Academic journal article High School Journal

Perceptions of Teaching Race and Gender: Results of a Survey of Social Studies Teachers

Academic journal article High School Journal

Perceptions of Teaching Race and Gender: Results of a Survey of Social Studies Teachers

Article excerpt

This study reports the results of a survey on teaching race and gender from a sample of high school social studies teachers (N=309) across Massachusetts. Using critical race theory mixed methods, the results showed that (1) social studies teachers reported that they were comfortable teaching about race and gender, that race and gender inequity should be addressed in the social studies classroom, and that they regularly covered race- and gender-related topics; (2) teachers at moderate-poverty schools were more likely to teach about Latina/o, Asian, Arab/Middle Eastern, and Indigenous people than teachers in low and high poverty schools; and (3) teachers responded that race and gender were not adequately covered in the curriculum and they wanted more professional development on teaching race and gender.

Keywords: survey, race, gender, curriculum


Over the past decade, several major events have highlighted persistent racial and gender inequity in our society. We have seen the police killings of numerous Black and Brown women and men. We have seen continued racial and gender inequity in society, with stubborn gaps in economic, political, and social opportunities between men and women, and White people and people of color. We have seen populist movements emerge and politicians elected using rhetoric and political platforms that espouse sexist, racist, and xenophobic ideas. At the same time, we have seen multiple social movements, such as Black Lives Matter and #MeToo, challenge the nation to renew its focus on justice for all. As teachers, teacher educators, and researchers, we wanted to know how, in this moment, teachers are grappling with race and gender in their classrooms.

As the "integrated study of the social sciences and humanities to promote civic competence" (National Council for the Social Studies, 2010, p. 3), social studies should be the school subject where students grapple with issues of racial and gender inequity. Yet, gender and race are often missing from the social studies curriculum (Crocco, 2008; Howard, 2003, 2004; Ladson-Billings, 2003; Noddings, 1992, 2001; Tyson, 2003). This study attempted to better understand social studies teachers' perceptions related to the teaching of race and gender. We set out to understand if recent events were influencing how teachers thought about gender- and race-related issues and, if so, did they also report doing this race and gender work with the students.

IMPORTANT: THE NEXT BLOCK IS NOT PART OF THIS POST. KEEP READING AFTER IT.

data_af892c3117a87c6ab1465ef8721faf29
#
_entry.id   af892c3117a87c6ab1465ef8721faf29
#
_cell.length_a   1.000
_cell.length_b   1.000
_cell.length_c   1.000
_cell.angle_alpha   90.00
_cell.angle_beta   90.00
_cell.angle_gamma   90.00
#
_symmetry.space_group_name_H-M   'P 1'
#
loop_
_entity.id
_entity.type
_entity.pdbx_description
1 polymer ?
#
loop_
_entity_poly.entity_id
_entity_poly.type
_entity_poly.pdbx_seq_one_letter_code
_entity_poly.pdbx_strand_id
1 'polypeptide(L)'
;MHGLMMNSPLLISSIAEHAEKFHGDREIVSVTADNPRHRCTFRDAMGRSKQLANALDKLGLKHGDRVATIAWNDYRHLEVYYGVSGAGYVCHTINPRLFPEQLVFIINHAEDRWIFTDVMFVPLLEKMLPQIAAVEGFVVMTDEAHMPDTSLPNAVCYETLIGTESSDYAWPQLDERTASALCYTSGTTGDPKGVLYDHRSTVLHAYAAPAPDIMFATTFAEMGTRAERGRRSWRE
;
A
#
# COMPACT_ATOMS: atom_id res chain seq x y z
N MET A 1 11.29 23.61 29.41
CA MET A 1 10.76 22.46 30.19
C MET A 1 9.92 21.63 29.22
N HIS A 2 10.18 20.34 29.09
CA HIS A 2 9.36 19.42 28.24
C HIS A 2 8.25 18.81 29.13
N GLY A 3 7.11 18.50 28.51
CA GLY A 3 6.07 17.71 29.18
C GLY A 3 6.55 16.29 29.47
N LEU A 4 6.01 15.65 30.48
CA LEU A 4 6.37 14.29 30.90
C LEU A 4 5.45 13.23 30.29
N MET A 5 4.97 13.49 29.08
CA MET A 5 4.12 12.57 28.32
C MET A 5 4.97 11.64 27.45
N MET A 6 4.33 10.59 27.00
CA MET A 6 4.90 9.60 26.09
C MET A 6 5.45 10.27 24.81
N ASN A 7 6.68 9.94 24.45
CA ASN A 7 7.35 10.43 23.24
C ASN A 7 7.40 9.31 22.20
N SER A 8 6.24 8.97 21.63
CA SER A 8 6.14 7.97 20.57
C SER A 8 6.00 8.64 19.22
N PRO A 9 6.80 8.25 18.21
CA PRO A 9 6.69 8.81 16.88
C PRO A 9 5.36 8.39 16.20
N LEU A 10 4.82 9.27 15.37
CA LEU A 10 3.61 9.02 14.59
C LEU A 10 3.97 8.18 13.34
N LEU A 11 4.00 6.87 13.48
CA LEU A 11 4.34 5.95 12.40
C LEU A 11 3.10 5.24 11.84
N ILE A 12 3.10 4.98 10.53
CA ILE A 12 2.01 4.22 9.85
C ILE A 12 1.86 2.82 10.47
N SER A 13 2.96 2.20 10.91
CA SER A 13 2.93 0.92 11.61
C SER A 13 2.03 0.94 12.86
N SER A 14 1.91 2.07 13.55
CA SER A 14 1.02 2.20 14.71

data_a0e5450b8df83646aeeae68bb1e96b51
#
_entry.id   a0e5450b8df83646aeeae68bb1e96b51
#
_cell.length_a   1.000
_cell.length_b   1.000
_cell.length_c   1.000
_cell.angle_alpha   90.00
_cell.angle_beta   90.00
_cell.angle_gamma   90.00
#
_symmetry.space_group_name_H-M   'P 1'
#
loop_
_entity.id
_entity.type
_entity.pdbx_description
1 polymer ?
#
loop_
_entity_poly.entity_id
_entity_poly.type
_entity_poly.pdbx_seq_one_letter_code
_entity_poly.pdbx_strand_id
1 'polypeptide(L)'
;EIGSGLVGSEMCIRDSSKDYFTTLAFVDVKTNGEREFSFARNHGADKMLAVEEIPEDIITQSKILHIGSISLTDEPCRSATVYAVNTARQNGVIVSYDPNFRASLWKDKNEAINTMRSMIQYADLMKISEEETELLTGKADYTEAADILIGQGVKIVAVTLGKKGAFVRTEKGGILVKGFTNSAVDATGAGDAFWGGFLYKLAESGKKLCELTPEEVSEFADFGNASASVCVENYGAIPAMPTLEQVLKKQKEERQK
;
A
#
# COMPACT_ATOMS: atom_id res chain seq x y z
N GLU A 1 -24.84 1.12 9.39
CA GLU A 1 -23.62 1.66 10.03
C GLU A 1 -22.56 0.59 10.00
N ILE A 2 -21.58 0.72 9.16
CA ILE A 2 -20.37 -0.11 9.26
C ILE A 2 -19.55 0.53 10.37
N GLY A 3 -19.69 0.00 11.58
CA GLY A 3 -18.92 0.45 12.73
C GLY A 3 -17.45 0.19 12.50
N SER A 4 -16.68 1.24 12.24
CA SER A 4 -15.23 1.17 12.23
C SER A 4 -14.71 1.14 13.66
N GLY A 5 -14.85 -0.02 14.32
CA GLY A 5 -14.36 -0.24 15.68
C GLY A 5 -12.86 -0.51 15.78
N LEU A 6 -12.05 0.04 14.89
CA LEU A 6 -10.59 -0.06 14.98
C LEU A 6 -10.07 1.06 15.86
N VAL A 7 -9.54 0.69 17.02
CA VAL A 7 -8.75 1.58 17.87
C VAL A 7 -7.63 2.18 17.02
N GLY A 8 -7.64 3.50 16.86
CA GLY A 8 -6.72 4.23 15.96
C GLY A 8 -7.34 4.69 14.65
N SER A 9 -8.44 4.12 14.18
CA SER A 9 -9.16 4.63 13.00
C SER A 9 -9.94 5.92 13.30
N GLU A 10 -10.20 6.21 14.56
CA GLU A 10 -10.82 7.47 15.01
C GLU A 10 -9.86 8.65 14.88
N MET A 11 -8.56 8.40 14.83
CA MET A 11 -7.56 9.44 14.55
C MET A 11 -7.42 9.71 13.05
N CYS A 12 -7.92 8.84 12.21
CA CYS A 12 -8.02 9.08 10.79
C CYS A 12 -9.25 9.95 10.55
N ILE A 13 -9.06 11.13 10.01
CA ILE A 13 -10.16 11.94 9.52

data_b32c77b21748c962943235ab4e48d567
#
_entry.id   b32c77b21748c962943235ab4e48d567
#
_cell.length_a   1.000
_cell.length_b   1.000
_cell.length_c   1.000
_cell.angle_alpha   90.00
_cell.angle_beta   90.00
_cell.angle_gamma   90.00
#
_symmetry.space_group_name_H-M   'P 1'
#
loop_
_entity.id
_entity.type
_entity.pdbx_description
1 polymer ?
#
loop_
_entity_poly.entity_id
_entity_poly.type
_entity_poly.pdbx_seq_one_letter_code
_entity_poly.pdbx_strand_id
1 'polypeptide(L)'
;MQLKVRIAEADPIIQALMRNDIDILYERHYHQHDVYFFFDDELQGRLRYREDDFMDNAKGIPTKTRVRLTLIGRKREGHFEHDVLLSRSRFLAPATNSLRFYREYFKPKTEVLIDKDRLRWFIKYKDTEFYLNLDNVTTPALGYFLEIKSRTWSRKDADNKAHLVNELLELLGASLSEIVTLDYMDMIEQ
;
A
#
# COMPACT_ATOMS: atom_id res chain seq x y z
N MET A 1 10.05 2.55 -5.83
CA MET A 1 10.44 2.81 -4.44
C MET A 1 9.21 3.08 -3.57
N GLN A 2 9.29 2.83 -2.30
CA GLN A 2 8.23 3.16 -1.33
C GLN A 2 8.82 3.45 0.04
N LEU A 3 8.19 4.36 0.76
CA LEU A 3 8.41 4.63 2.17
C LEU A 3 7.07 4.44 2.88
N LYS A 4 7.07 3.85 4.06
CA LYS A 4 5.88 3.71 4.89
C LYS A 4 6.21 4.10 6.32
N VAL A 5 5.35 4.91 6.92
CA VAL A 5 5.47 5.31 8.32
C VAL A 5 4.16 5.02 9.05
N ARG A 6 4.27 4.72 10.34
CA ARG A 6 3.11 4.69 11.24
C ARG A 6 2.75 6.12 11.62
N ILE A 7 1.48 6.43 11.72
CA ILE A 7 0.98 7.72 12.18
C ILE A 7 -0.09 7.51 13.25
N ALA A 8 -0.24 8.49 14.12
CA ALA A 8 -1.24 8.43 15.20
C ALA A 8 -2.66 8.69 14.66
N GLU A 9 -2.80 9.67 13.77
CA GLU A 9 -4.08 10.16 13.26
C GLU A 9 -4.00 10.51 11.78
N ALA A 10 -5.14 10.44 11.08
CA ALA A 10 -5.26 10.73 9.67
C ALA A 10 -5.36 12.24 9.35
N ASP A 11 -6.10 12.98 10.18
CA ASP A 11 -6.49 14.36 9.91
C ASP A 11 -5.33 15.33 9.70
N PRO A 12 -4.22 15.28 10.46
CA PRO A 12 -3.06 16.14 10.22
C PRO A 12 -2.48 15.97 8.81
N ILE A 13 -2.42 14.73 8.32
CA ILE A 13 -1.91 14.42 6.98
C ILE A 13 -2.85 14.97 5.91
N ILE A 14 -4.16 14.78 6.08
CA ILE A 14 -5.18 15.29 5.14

In this survey, we purposely paired race and gender. Across the research on gender and race in social studies education, it is clear that both social constructs are viewed by many teachers as controversial or taboo, which results in their marginalization as topics in social studies (Chandler, 2015; Crocco, 2003; Engebretson, 2014; King & Chandler, 2016; Noddings, 1992, 2001). This survey gave us a chance to compare how teachers report teaching race and gender. In this study, we asked the following questions: (1) How are social studies teachers teaching about race and gender? (2) How does the teaching of race and gender vary by student population? (3) How does the teaching of race and gender vary by teachers' race and gender? (4) What would support teachers in teaching about race and gender?

Theoretical Framework

This study used critical race theory (CRT) (Ladson-Billings & Tate, 1995; Tate, 1997) and critical feminist theory (CFT) (hooks, 2000; Lather, 1992) as its lenses. Ladson-Billings and Tate (1995) described CRT as having three main assertions: First, race is a significant factor in determining inequity in the United States. Second, U.S. society is based on property rights, rather than human rights. Third, the intersection of race and property creates an analytic tool through which we can understand social and school inequity. Hooks (2000) described feminist education for critical consciousness as including three main critiques of society: First, people have been socialized to accept sexist thinking. …

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